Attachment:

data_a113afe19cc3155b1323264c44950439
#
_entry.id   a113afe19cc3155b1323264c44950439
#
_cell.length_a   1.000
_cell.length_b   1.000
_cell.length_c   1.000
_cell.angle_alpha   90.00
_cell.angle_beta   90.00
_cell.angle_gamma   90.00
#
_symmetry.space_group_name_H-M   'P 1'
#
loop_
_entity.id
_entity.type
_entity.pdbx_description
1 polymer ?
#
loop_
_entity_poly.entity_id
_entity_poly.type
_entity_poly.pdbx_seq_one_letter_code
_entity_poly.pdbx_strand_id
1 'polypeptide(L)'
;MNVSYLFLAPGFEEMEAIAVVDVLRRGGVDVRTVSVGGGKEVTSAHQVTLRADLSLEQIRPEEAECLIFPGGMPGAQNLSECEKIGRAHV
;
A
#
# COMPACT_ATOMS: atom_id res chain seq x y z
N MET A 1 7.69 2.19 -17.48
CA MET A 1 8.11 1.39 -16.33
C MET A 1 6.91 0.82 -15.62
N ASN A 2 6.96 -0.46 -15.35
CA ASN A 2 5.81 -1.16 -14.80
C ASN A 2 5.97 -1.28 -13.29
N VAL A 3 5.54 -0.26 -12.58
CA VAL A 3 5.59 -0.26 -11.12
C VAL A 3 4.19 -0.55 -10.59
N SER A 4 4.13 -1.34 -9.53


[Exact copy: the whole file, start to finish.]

data_a113afe19cc3155b1323264c44950439
#
_entry.id   a113afe19cc3155b1323264c44950439
#
_cell.length_a   1.000
_cell.length_b   1.000
_cell.length_c   1.000
_cell.angle_alpha   90.00
_cell.angle_beta   90.00
_cell.angle_gamma   90.00
#
_symmetry.space_group_name_H-M   'P 1'
#
loop_
_entity.id
_entity.type
_entity.pdbx_description
1 polymer ?
#
loop_
_entity_poly.entity_id
_entity_poly.type
_entity_poly.pdbx_seq_one_letter_code
_entity_poly.pdbx_strand_id
1 'polypeptide(L)'
;MNVSYLFLAPGFEEMEAIAVVDVLRRGGVDVRTVSVGGGKEVTSAHQVTLRADLSLEQIRPEEAECLIFPGGMPGAQNLSECEKIGRAHV
;
A
#
# COMPACT_ATOMS: atom_id res chain seq x y z
N MET A 1 7.69 2.19 -17.48
CA MET A 1 8.11 1.39 -16.33
C MET A 1 6.91 0.82 -15.62
N ASN A 2 6.96 -0.46 -15.35
CA ASN A 2 5.81 -1.16 -14.80
C ASN A 2 5.97 -1.28 -13.29
N VAL A 3 5.54 -0.26 -12.58
CA VAL A 3 5.59 -0.26 -11.12
C VAL A 3 4.19 -0.55 -10.59
N SER A 4 4.13 -1.34 -9.53